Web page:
The offsite backup, the onsite backup and the operational data were destroyed by the attacker, so we’ve resorted to a physical back-up of last resort. Unfortunately, we are experiencing difficulty restoring from our most recent physical backup. At this point, October is the most recent backup that we were able to restore. We continue to work to extract data from a more recent set of DVDs. What is WHT focused on doing now?

The first priority, which kicked in immediately upon discovering the hack while in process, was locking down the infrastructure to avoid further damage and restoring the site. We also had to block the potential for a repeat attack. Now we are working on investigating how much prior data is restorable, reinstating premium memberships, contacting business partners, and communicating with the community members. We are also doing everything possible to identify the attacker and bring them to justice. Disappointments happen – we are working hard to restore trust among community members and to bring things back to normal.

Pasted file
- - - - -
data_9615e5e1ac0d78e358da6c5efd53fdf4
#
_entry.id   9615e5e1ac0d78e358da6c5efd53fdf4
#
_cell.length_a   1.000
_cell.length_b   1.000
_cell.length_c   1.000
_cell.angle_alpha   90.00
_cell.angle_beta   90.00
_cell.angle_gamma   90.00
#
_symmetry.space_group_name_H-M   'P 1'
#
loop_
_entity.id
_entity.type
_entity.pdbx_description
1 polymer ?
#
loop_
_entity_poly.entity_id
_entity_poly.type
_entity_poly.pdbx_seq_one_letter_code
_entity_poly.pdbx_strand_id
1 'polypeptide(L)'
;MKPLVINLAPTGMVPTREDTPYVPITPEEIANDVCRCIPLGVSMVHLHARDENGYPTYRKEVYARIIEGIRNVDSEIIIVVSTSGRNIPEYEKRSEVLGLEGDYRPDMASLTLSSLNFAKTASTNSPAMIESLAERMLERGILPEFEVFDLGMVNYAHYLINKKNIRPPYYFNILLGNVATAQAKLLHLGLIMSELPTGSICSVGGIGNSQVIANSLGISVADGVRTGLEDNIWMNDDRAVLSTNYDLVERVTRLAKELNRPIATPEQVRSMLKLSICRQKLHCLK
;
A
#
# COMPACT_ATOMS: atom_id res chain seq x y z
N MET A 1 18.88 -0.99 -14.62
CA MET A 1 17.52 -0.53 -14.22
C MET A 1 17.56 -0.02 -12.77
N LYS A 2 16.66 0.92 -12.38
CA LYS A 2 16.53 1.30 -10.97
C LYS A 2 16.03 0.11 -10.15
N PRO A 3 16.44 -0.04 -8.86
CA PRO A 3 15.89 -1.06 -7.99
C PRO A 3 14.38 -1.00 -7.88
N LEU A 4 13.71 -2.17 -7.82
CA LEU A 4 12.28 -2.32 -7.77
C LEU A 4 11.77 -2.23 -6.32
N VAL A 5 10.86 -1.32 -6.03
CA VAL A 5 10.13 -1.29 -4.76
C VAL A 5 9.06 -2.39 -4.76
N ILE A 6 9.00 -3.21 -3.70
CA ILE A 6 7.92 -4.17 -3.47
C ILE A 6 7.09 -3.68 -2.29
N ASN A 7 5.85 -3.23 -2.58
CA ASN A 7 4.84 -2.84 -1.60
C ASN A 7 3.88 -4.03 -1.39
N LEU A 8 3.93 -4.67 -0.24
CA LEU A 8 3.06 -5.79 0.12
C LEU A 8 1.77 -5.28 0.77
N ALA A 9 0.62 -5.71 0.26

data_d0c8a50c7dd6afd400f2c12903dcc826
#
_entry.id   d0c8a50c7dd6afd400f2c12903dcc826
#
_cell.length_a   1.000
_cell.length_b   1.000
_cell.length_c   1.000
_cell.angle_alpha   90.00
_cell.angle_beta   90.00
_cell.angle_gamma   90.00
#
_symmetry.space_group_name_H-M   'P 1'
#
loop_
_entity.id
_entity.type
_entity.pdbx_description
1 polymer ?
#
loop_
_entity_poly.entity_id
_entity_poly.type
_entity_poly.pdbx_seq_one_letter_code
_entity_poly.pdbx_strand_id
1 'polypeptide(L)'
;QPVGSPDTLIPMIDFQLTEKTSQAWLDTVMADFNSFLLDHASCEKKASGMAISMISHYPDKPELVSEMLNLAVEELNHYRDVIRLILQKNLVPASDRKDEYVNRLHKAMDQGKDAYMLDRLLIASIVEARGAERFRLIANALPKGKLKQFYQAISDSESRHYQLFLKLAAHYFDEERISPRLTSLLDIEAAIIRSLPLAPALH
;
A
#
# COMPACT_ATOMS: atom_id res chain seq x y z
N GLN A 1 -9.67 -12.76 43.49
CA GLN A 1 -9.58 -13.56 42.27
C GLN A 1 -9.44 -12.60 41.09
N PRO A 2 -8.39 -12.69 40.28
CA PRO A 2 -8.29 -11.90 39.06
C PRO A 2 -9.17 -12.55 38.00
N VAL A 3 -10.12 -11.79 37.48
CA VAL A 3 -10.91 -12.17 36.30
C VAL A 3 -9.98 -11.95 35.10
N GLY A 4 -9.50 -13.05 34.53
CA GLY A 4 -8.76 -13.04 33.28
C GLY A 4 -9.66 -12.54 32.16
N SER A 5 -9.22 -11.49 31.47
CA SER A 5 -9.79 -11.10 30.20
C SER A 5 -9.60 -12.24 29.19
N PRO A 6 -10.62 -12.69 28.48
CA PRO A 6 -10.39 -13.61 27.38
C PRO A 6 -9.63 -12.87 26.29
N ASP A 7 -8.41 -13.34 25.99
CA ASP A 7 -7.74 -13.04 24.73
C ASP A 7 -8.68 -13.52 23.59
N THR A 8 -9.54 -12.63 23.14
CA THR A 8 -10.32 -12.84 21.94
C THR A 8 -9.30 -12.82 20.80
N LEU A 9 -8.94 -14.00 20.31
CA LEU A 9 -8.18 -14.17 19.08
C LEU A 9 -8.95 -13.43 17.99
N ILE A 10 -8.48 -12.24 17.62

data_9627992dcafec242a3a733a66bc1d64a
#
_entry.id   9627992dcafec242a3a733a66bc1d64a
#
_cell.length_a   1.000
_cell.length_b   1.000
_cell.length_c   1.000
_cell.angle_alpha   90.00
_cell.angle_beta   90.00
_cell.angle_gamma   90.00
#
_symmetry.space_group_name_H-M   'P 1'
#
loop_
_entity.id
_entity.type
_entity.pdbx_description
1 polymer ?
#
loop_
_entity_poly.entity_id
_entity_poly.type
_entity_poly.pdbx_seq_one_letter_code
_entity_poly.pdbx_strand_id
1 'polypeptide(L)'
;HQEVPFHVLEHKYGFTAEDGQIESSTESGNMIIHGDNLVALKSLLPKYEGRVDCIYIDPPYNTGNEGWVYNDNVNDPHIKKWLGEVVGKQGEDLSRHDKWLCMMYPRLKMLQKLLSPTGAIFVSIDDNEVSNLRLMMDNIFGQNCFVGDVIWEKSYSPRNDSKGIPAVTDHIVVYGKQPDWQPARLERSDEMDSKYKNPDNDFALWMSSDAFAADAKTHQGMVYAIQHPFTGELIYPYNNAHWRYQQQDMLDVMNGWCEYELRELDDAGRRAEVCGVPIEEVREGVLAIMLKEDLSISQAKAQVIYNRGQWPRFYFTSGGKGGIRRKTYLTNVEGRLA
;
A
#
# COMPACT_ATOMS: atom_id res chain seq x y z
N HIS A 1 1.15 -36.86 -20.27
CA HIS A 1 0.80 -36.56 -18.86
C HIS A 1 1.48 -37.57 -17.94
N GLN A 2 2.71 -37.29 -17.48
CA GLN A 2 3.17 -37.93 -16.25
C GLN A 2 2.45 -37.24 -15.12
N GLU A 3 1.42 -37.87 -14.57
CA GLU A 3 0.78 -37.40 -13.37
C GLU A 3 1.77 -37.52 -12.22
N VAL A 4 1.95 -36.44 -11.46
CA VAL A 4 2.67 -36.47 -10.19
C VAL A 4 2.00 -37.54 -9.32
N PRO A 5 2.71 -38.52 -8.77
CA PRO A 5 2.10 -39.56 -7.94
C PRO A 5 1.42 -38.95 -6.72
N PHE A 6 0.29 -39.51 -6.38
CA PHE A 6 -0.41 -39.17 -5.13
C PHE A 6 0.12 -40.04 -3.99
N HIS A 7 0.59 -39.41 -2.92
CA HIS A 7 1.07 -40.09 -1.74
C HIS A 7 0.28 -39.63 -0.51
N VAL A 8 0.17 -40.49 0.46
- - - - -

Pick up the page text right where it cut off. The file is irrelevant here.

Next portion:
Is WHT doing anything different due to this attack?
WHT has been targeted before and our infrastructure has withstood previous attacks. However, following this well-planned and targeted attack, we will be altering aspects of our architecture to ensure that this type of attack does not happen again. Needless to say, we have learned from this situation and will address any discrepancies accordingly.

We had three, protected data back-up units with one offsite behind a firewall and a fourth physical data back-up layer. We evaluated our disaster recovery plan as recent as late-2008, and carefully reviewed how to recover from a disaster situation. The attacker appeared to have deliberately targeted our data back-up systems, a scenario that our disaster recovery plan did not fully anticipate. We have implemented changes to our data backup and disaster recovery plans to address this weakness. And we advise others to consider a scenario of deliberate, malicious data destruction in their backup and recovery plans.

What should members do now?